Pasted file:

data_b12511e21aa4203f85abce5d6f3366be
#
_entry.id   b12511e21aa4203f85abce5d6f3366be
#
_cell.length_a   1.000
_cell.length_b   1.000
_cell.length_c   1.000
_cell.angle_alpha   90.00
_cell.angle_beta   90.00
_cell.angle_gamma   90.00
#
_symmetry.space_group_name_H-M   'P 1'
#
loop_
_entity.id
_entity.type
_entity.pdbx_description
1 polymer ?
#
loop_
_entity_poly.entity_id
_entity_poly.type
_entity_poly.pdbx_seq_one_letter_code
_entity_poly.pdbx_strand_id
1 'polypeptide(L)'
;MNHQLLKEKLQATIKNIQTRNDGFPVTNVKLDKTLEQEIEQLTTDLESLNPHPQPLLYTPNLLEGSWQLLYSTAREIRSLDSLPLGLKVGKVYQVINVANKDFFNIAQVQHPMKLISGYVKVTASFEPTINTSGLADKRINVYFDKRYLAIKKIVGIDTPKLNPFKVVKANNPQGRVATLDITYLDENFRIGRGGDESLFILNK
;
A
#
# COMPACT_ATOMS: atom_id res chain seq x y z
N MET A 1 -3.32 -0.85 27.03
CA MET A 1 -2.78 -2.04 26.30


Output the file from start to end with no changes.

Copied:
data_b12511e21aa4203f85abce5d6f3366be
#
_entry.id   b12511e21aa4203f85abce5d6f3366be
#
_cell.length_a   1.000
_cell.length_b   1.000
_cell.length_c   1.000
_cell.angle_alpha   90.00
_cell.angle_beta   90.00
_cell.angle_gamma   90.00
#
_symmetry.space_group_name_H-M   'P 1'
#
loop_
_entity.id
_entity.type
_entity.pdbx_description
1 polymer ?
#
loop_
_entity_poly.entity_id
_entity_poly.type
_entity_poly.pdbx_seq_one_letter_code
_entity_poly.pdbx_strand_id
1 'polypeptide(L)'
;MNHQLLKEKLQATIKNIQTRNDGFPVTNVKLDKTLEQEIEQLTTDLESLNPHPQPLLYTPNLLEGSWQLLYSTAREIRSLDSLPLGLKVGKVYQVINVANKDFFNIAQVQHPMKLISGYVKVTASFEPTINTSGLADKRINVYFDKRYLAIKKIVGIDTPKLNPFKVVKANNPQGRVATLDITYLDENFRIGRGGDESLFILNK
;
A
#
# COMPACT_ATOMS: atom_id res chain seq x y z
N MET A 1 -3.32 -0.85 27.03
CA MET A 1 -2.78 -2.04 26.30